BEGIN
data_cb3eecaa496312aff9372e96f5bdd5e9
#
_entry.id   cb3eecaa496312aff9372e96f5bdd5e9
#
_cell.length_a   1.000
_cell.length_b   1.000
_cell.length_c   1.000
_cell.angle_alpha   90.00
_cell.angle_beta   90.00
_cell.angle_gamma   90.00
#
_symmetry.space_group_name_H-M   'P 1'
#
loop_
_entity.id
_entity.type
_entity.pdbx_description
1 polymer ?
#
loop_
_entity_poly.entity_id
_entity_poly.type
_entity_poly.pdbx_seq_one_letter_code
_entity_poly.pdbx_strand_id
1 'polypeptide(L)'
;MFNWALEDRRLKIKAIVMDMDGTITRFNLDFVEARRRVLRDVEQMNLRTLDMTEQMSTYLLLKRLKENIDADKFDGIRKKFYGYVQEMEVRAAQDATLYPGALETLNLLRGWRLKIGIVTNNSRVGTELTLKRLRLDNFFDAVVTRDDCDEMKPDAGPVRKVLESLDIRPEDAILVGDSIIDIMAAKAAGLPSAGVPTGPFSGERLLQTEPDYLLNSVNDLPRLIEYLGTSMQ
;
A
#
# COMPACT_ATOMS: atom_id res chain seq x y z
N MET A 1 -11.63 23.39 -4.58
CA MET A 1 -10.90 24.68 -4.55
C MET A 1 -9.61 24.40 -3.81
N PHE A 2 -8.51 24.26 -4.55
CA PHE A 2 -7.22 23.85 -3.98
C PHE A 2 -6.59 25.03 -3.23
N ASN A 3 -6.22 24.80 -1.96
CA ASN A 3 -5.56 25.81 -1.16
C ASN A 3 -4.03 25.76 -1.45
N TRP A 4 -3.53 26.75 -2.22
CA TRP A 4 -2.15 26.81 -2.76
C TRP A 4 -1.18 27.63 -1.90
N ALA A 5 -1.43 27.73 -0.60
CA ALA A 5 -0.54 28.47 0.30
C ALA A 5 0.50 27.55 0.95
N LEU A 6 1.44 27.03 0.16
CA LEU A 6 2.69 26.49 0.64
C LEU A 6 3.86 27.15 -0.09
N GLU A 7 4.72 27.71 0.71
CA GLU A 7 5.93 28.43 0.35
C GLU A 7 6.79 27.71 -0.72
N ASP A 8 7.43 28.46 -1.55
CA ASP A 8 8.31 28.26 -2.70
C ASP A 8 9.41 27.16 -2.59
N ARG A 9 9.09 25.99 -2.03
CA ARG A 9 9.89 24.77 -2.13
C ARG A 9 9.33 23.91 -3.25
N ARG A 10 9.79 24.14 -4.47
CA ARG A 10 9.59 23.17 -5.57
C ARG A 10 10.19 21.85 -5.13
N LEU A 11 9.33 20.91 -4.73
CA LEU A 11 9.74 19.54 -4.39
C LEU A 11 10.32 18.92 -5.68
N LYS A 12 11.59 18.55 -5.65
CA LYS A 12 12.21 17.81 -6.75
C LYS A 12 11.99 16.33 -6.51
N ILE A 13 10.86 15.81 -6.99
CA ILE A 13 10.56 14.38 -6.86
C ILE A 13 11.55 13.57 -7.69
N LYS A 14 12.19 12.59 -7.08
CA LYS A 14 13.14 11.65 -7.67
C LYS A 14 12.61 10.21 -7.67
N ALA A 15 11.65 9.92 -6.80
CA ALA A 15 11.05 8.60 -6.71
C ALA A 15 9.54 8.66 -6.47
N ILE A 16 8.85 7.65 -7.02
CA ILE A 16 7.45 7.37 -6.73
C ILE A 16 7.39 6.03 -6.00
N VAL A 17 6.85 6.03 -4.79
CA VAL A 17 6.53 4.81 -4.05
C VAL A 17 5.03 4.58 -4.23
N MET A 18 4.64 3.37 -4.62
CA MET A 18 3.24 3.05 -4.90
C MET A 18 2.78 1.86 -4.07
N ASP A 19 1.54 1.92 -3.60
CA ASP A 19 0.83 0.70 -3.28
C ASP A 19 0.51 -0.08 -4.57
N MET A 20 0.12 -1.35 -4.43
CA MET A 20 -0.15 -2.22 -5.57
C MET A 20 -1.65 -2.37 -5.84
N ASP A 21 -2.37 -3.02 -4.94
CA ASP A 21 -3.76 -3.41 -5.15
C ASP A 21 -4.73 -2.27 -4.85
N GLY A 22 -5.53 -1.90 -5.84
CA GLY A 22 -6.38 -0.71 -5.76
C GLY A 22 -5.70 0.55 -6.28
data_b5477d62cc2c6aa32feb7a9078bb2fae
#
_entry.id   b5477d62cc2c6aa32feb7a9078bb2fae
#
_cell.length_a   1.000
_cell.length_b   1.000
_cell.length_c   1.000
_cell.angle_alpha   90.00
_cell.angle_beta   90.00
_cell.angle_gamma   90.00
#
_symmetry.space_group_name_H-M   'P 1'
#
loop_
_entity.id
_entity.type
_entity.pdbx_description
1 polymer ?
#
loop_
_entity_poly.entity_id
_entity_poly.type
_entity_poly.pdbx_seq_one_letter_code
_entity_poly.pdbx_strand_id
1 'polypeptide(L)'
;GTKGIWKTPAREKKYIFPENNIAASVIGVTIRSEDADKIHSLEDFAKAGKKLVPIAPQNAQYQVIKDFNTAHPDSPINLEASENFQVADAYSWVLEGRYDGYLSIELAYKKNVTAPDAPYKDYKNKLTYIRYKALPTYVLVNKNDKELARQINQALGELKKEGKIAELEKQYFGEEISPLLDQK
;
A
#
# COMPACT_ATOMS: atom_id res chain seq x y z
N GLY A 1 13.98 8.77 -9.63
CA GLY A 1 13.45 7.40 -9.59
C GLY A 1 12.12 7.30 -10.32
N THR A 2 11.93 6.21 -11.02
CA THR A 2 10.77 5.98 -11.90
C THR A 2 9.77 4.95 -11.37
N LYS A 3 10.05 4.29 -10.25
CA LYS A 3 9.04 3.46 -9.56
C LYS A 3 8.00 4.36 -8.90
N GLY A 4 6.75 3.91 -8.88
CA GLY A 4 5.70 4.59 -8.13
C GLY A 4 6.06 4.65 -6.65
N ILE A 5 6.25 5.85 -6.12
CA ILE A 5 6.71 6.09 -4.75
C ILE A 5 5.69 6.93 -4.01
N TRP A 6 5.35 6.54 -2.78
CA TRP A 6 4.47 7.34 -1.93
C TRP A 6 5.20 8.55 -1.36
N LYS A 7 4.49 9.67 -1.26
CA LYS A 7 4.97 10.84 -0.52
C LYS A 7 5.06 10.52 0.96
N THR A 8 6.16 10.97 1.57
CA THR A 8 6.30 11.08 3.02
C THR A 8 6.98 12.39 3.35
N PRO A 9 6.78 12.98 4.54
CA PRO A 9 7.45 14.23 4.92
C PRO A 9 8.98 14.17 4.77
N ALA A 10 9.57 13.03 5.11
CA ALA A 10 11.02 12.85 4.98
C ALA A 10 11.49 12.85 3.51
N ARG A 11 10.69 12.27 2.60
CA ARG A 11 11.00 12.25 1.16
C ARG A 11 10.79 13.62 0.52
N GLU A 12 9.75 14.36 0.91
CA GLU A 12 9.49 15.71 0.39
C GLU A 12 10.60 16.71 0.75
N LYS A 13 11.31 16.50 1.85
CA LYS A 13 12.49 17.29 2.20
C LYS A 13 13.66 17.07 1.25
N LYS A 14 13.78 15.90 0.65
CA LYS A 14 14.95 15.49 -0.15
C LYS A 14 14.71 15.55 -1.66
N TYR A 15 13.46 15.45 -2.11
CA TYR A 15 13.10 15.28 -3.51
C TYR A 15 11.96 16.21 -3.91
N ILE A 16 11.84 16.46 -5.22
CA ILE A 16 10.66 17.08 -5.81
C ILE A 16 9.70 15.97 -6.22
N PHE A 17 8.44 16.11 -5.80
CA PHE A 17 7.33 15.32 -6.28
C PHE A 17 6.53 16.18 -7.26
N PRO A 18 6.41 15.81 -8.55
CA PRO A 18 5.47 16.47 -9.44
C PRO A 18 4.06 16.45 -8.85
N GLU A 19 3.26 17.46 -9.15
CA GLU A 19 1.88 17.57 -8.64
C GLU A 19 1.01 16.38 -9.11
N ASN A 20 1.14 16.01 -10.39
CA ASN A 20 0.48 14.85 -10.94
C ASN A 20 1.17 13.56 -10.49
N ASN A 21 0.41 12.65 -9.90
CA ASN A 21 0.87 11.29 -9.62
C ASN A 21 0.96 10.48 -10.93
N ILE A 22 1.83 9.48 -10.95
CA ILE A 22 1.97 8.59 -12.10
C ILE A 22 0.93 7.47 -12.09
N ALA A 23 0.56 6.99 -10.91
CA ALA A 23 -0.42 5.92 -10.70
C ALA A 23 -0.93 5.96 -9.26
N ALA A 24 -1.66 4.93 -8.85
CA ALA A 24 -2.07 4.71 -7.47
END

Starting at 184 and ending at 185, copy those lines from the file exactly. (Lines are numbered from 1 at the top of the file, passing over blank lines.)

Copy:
N ASN A 20 1.14 16.01 -10.39
CA ASN A 20 0.48 14.85 -10.94